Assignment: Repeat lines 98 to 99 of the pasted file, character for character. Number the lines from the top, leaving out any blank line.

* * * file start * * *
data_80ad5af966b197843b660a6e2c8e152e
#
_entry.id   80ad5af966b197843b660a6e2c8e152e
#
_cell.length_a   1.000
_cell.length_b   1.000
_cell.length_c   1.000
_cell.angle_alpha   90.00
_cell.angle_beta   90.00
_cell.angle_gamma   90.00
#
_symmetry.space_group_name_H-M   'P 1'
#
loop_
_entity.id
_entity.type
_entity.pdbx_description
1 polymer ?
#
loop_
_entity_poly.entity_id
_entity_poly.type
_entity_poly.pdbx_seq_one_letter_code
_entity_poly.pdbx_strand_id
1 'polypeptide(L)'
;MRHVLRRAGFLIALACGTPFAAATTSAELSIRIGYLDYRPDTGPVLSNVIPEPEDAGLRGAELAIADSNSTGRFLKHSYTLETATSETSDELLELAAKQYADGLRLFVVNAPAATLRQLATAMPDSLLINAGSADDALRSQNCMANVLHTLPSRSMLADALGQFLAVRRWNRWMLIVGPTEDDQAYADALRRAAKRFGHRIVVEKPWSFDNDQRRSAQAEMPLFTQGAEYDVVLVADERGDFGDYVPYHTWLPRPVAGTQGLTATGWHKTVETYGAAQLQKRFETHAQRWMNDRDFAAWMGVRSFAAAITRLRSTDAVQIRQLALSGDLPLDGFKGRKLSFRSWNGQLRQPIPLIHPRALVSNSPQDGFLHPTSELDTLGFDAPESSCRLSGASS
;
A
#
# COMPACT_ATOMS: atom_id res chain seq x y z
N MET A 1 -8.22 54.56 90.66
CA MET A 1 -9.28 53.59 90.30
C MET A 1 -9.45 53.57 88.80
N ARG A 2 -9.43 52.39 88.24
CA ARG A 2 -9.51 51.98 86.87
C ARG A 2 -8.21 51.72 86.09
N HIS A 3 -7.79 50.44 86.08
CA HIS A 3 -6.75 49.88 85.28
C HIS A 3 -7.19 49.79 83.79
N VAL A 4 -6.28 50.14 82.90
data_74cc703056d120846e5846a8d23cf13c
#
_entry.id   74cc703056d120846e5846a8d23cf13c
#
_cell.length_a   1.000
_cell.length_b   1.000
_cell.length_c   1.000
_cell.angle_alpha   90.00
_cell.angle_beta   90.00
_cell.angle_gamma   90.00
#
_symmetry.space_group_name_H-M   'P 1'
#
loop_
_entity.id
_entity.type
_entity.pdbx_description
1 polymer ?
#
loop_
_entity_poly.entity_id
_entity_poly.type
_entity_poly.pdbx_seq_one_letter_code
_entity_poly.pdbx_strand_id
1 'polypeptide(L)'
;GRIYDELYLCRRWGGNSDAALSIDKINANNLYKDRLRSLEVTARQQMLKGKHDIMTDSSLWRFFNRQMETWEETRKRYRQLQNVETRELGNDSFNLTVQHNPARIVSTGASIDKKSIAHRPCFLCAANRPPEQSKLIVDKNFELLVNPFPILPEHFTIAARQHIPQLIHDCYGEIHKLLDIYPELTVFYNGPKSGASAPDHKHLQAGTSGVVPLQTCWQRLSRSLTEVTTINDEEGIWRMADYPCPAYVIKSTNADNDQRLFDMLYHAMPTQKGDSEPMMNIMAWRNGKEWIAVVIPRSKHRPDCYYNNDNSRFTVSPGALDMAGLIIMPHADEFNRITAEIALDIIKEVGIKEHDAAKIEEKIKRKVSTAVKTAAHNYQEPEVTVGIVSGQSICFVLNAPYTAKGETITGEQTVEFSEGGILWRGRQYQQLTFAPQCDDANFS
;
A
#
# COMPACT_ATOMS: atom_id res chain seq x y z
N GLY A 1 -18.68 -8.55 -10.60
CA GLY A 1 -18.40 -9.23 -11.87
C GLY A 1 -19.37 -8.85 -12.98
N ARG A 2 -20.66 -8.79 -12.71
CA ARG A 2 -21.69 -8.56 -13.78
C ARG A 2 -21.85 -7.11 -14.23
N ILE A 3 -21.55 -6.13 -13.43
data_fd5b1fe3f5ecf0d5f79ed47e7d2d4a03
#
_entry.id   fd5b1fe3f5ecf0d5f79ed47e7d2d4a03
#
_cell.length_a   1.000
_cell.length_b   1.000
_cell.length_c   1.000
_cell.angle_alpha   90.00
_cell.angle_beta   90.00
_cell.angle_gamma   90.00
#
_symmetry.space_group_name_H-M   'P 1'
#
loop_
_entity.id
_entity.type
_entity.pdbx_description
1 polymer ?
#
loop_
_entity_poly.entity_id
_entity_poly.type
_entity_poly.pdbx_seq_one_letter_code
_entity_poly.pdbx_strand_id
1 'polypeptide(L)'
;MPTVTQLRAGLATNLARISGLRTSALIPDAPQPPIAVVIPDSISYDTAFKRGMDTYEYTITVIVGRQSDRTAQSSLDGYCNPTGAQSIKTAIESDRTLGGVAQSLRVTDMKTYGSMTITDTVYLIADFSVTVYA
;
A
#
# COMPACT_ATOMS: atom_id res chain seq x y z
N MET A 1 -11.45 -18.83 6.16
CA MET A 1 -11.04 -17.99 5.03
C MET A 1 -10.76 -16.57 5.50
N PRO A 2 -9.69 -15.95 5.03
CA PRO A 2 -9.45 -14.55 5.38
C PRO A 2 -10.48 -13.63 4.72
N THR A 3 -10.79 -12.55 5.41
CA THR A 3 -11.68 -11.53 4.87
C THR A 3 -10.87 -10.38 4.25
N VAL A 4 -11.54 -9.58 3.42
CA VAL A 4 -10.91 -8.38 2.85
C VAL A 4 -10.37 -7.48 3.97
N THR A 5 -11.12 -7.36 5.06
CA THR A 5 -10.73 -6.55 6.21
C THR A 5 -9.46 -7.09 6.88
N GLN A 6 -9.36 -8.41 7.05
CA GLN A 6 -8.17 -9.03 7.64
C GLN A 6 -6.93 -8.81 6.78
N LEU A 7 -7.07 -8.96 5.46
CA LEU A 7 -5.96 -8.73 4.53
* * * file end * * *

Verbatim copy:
_entity_poly.entity_id
_entity_poly.type